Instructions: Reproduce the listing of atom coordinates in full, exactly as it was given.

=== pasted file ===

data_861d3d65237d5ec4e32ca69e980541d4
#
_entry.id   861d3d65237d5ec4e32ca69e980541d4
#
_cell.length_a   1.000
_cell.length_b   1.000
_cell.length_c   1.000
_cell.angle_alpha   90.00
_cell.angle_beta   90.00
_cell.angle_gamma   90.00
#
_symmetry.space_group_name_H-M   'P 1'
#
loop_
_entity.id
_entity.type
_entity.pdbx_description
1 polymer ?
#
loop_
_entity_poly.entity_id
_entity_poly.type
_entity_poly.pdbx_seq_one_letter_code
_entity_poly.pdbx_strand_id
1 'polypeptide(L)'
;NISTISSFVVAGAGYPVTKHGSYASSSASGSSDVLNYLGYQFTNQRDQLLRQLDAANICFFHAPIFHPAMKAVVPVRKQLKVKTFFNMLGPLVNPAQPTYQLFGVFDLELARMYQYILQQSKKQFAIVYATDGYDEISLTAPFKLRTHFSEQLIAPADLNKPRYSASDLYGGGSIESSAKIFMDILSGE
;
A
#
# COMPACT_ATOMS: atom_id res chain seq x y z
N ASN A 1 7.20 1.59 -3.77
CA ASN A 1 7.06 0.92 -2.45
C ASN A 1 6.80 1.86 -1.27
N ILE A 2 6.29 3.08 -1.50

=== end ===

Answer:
data_861d3d65237d5ec4e32ca69e980541d4
#
_entry.id   861d3d65237d5ec4e32ca69e980541d4
#
_cell.length_a   1.000
_cell.length_b   1.000
_cell.length_c   1.000
_cell.angle_alpha   90.00
_cell.angle_beta   90.00
_cell.angle_gamma   90.00
#
_symmetry.space_group_name_H-M   'P 1'
#
loop_
_entity.id
_entity.type
_entity.pdbx_description
1 polymer ?
#
loop_
_entity_poly.entity_id
_entity_poly.type
_entity_poly.pdbx_seq_one_letter_code
_entity_poly.pdbx_strand_id
1 'polypeptide(L)'
;NISTISSFVVAGAGYPVTKHGSYASSSASGSSDVLNYLGYQFTNQRDQLLRQLDAANICFFHAPIFHPAMKAVVPVRKQLKVKTFFNMLGPLVNPAQPTYQLFGVFDLELARMYQYILQQSKKQFAIVYATDGYDEISLTAPFKLRTHFSEQLIAPADLNKPRYSASDLYGGGSIESSAKIFMDILSGE
;
A
#
# COMPACT_ATOMS: atom_id res chain seq x y z
N ASN A 1 7.20 1.59 -3.77
CA ASN A 1 7.06 0.92 -2.45
C ASN A 1 6.80 1.86 -1.27
N ILE A 2 6.29 3.08 -1.50